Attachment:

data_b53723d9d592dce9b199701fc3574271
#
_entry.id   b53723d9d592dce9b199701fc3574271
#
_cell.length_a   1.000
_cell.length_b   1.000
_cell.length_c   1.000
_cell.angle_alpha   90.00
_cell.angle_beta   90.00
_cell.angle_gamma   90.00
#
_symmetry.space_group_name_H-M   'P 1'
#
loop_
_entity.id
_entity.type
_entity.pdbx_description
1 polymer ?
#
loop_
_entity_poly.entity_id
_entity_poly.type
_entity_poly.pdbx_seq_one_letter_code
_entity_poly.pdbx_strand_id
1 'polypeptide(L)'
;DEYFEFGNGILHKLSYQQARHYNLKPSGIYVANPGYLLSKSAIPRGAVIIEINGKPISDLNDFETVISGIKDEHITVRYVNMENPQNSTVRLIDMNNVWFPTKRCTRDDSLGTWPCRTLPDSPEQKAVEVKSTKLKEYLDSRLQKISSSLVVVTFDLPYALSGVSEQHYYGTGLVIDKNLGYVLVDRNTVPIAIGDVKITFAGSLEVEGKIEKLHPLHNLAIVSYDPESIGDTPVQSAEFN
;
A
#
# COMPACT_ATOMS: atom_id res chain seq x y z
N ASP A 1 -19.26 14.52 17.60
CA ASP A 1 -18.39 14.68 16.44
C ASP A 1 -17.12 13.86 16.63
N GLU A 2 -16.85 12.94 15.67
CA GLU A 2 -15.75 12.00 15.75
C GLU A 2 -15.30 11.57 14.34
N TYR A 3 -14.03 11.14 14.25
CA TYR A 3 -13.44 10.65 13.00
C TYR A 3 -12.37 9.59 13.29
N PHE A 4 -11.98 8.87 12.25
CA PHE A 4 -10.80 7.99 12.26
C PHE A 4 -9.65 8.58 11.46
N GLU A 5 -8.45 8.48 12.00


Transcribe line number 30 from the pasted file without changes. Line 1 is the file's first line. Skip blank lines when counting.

# COMPACT_ATOMS: atom_id res chain seq x y z